Crime and punishment
Posted on August 31st, 2012
Discipline is tough for us, because five-year-old Pea is just as stubborn and strong-willed as M and I are. And proud. Oh, the pride.
When she’s done something she knows is wrong and is called on it, her first reaction is crying. This used to be a sort of shameful response (I’m not entirely sure, not being a mindreader) and I could work with that. I’d wait until she’d calmed down and we could talk about it.
Unfortunately, now her first reaction is a self-righteous howl of rage that she has been caught. And then crying.
I’m not really sure why this is such a big deal, considering that we don’t resort to corporal punishment. But she really worries about me being mad. Now, it takes me a while to get to mad, but when I do finally get angry, she yells at me that I’m being rude to her. In my pushed-to-the-limit state, this is never a good thing.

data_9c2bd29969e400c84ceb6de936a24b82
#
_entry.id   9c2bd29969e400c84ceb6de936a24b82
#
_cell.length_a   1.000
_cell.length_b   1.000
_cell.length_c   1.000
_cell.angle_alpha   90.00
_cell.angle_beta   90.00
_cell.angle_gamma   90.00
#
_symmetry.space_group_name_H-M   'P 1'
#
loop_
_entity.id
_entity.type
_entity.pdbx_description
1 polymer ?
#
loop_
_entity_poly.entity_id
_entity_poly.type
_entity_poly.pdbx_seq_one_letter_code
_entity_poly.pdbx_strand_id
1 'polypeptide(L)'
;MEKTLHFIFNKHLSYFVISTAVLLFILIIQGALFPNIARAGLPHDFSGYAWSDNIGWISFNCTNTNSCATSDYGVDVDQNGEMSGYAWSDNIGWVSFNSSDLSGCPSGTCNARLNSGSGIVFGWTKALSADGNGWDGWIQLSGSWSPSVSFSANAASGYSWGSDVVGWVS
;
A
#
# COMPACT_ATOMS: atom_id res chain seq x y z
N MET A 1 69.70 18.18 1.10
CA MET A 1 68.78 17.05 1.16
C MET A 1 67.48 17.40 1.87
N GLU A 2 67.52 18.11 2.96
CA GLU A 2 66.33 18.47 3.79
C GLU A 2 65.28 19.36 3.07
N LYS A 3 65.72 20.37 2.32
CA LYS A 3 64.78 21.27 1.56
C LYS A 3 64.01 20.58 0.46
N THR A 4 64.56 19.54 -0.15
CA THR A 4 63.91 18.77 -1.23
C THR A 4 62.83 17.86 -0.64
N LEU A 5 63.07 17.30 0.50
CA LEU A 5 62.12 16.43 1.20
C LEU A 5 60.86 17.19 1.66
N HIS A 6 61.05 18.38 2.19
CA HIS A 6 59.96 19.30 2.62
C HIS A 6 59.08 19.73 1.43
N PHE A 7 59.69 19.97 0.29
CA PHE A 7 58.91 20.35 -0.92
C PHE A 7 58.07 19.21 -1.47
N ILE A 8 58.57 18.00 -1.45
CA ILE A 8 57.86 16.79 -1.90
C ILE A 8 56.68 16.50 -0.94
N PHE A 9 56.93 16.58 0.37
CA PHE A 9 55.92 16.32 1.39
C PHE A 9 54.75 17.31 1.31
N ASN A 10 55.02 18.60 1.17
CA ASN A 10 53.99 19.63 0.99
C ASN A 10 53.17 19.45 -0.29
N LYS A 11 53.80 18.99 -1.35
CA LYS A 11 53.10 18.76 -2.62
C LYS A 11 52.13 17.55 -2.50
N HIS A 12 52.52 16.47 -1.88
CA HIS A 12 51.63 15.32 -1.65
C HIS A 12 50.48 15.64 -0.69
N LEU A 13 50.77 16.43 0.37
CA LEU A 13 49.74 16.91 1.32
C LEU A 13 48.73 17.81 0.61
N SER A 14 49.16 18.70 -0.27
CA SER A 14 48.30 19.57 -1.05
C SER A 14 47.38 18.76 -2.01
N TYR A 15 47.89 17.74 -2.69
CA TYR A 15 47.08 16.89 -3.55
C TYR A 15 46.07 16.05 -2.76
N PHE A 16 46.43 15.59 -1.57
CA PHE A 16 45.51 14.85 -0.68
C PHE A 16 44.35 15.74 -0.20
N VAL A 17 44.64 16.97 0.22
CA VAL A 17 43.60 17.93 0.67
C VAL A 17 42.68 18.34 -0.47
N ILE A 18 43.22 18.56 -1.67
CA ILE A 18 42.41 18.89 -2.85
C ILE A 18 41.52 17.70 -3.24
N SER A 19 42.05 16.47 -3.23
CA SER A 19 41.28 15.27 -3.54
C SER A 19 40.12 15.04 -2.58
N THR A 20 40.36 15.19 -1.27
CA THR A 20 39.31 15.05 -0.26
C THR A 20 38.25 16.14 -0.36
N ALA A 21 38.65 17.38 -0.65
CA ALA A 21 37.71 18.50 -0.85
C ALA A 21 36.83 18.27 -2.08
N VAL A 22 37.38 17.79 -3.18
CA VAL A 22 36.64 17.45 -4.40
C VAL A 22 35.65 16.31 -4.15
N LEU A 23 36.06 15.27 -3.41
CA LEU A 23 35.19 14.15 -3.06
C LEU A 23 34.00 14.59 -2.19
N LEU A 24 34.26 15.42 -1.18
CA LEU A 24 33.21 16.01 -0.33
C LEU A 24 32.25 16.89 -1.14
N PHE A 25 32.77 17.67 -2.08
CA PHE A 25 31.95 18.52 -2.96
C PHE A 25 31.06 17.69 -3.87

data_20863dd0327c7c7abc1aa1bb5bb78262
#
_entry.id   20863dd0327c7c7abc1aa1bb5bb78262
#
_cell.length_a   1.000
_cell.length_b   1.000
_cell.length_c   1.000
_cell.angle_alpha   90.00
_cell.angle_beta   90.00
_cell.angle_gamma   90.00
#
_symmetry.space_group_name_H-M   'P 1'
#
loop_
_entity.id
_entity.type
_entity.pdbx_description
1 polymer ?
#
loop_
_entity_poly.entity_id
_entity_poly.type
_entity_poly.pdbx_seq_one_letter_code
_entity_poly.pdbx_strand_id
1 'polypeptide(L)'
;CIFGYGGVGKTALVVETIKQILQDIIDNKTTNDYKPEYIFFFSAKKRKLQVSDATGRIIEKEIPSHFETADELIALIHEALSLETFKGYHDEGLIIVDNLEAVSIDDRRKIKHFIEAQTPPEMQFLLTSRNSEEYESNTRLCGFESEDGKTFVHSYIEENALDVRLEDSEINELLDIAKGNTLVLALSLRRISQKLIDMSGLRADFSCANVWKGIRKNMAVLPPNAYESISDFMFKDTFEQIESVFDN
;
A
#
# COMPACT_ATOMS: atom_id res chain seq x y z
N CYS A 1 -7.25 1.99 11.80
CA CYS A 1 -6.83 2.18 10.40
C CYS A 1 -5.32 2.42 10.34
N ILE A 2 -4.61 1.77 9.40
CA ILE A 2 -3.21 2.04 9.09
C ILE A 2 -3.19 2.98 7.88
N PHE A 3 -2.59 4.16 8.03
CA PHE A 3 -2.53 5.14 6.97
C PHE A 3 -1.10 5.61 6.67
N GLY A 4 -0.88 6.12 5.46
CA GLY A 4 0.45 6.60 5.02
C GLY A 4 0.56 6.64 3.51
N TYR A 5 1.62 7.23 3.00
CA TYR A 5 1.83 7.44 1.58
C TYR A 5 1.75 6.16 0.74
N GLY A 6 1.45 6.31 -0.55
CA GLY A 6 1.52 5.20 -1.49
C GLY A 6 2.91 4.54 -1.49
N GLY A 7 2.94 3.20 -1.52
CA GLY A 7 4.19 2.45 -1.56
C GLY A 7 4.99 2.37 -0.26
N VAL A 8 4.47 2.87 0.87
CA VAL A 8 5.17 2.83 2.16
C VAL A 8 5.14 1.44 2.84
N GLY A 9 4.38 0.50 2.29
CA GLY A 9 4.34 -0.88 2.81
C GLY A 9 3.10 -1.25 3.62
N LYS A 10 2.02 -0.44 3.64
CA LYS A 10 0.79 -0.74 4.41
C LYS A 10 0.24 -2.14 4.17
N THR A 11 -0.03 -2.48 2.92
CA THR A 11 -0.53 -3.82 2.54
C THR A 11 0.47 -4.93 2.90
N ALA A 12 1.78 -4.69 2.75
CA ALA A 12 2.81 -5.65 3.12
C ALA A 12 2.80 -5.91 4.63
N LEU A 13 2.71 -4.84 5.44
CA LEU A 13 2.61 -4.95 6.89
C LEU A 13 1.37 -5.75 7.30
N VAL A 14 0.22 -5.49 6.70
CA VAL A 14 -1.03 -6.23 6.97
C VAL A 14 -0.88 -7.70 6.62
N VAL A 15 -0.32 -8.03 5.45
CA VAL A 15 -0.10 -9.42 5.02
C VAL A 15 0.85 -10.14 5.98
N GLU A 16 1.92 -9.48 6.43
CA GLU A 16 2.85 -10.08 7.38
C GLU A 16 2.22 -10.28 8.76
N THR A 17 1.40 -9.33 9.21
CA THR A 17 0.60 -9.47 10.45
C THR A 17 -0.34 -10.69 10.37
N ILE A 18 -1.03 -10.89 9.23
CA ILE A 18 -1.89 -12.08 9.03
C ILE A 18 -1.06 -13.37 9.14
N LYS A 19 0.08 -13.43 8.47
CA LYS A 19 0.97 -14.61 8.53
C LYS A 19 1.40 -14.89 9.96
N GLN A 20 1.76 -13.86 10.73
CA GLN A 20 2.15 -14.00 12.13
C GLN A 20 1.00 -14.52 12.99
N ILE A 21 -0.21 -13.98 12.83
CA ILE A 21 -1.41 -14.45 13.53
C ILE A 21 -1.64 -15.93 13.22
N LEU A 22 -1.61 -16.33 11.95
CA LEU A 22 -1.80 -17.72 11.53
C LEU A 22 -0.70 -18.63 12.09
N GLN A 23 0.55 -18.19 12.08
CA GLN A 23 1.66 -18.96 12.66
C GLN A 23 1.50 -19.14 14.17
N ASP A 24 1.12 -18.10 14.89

But there we are. She’s too proud and injured to apologize for whatever it is, and I don’t want to push her too hard and make her shut down completely, which is the real risk with a sensitive kid. So often I have to wait until she’s calmed down (which could be the next day, since most outbursts are at night) to talk to her about it. (This is, by the way, the same technique I have to use on M. I’m taking a chance here that he’s not reading this.)
If the “crime” is something that she’s been warned against and for which there are established punishments (a toy taken away, TV/Tablet privileges removed, an outing cancelled), great. We have parameters. It doesn’t help us in the moment (we just get more self-righteous crying). But it’s nice that it’s all predictable.
In the long term (by which I mean a day or two), the best thing is cutting off the TV/screen time for a day. We limit it anyway, but grounding for a day is a huge incentive to behave. She’s better behaved without the screen time, and she doesn’t want to prolong the punishment by misbehavior.